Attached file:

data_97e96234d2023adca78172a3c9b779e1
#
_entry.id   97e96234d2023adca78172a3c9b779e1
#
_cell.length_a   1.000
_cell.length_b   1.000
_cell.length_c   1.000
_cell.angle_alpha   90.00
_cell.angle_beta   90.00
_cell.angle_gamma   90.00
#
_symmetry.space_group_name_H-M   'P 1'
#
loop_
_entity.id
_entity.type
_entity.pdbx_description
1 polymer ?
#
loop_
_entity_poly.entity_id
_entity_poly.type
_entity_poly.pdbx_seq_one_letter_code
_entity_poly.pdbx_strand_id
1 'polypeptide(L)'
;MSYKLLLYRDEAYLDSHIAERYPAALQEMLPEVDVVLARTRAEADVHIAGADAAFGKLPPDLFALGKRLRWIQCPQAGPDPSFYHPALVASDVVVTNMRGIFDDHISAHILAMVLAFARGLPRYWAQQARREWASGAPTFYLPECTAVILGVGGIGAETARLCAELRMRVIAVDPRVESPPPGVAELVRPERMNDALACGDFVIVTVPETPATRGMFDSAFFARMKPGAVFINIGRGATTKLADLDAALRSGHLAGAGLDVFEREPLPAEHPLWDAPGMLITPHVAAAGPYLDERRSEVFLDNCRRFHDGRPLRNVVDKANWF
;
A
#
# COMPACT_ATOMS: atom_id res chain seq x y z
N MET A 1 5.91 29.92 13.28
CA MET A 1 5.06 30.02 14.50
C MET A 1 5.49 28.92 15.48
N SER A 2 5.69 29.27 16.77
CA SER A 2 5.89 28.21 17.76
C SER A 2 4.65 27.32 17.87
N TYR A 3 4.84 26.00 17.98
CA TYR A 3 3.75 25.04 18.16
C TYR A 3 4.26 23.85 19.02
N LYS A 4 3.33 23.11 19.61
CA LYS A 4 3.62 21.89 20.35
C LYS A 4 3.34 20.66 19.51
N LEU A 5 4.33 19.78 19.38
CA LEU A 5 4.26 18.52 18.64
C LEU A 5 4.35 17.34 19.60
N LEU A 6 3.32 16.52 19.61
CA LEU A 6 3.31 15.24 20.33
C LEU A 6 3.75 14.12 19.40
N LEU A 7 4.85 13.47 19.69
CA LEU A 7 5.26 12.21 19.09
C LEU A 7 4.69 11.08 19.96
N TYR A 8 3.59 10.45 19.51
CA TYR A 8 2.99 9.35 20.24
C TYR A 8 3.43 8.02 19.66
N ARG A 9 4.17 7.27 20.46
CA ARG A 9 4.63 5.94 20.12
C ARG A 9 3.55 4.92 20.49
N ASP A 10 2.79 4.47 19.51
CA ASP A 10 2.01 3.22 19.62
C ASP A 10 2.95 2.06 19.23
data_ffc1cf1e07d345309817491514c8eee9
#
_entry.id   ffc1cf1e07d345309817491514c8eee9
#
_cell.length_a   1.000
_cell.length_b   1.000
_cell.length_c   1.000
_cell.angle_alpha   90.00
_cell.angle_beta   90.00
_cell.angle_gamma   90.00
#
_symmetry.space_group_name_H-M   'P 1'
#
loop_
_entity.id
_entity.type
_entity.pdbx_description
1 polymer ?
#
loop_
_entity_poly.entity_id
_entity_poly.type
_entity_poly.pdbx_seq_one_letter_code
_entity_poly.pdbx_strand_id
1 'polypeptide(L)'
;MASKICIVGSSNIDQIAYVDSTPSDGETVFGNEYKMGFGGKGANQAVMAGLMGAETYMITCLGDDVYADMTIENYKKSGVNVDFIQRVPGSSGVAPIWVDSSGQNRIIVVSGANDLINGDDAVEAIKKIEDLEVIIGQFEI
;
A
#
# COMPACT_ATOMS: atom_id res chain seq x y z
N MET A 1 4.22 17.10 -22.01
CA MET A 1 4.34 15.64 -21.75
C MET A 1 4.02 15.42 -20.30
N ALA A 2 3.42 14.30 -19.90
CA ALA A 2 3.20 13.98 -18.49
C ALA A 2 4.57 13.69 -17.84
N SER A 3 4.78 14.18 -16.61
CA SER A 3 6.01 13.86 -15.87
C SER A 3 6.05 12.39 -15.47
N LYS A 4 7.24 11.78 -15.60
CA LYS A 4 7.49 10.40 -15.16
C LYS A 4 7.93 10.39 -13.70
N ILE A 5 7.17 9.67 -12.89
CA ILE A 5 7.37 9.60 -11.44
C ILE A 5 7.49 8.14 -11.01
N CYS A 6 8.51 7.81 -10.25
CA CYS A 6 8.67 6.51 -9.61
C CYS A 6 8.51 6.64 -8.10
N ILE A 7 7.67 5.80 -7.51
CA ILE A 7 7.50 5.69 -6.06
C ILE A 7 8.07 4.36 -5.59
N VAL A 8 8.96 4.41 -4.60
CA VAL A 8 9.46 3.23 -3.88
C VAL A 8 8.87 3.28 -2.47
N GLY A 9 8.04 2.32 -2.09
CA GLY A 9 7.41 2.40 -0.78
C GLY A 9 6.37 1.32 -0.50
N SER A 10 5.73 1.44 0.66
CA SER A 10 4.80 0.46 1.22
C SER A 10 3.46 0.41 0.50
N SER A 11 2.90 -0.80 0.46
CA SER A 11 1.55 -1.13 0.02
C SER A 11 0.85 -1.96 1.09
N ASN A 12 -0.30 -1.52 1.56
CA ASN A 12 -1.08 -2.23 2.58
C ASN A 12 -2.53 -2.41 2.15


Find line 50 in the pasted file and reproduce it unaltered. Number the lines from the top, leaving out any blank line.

CA LEU A 7 5.26 12.21 19.09